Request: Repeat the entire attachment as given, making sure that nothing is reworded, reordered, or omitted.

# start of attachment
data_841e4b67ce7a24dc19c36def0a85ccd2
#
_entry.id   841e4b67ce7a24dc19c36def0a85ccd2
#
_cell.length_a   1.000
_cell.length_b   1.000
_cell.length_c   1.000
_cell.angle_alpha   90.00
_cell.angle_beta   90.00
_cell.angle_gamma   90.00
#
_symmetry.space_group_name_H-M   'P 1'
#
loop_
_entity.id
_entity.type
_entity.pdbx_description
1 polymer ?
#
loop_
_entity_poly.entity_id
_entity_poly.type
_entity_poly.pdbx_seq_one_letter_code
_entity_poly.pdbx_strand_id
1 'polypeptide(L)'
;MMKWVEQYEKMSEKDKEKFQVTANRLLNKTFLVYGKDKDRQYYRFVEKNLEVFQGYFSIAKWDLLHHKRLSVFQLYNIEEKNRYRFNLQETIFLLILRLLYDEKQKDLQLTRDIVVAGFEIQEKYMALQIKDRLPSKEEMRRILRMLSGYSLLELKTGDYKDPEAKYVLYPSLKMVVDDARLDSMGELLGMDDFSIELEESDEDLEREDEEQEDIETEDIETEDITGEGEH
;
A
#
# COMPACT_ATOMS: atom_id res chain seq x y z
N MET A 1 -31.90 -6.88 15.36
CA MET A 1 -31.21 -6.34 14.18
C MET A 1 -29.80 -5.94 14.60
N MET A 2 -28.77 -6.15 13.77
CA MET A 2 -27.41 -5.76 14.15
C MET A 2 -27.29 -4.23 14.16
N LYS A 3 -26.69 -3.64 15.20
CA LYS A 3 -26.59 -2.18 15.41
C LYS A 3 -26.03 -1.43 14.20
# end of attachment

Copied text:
data_841e4b67ce7a24dc19c36def0a85ccd2
#
_entry.id   841e4b67ce7a24dc19c36def0a85ccd2
#
_cell.length_a   1.000
_cell.length_b   1.000
_cell.length_c   1.000
_cell.angle_alpha   90.00
_cell.angle_beta   90.00
_cell.angle_gamma   90.00
#
_symmetry.space_group_name_H-M   'P 1'
#
loop_
_entity.id
_entity.type
_entity.pdbx_description
1 polymer ?
#
loop_
_entity_poly.entity_id
_entity_poly.type
_entity_poly.pdbx_seq_one_letter_code
_entity_poly.pdbx_strand_id
1 'polypeptide(L)'
;MMKWVEQYEKMSEKDKEKFQVTANRLLNKTFLVYGKDKDRQYYRFVEKNLEVFQGYFSIAKWDLLHHKRLSVFQLYNIEEKNRYRFNLQETIFLLILRLLYDEKQKDLQLTRDIVVAGFEIQEKYMALQIKDRLPSKEEMRRILRMLSGYSLLELKTGDYKDPEAKYVLYPSLKMVVDDARLDSMGELLGMDDFSIELEESDEDLEREDEEQEDIETEDIETEDITGEGEH
;
A
#
# COMPACT_ATOMS: atom_id res chain seq x y z
N MET A 1 -31.90 -6.88 15.36
CA MET A 1 -31.21 -6.34 14.18
C MET A 1 -29.80 -5.94 14.60
N MET A 2 -28.77 -6.15 13.77
CA MET A 2 -27.41 -5.76 14.15
C MET A 2 -27.29 -4.23 14.16
N LYS A 3 -26.69 -3.64 15.20
CA LYS A 3 -26.59 -2.18 15.41
C LYS A 3 -26.03 -1.43 14.20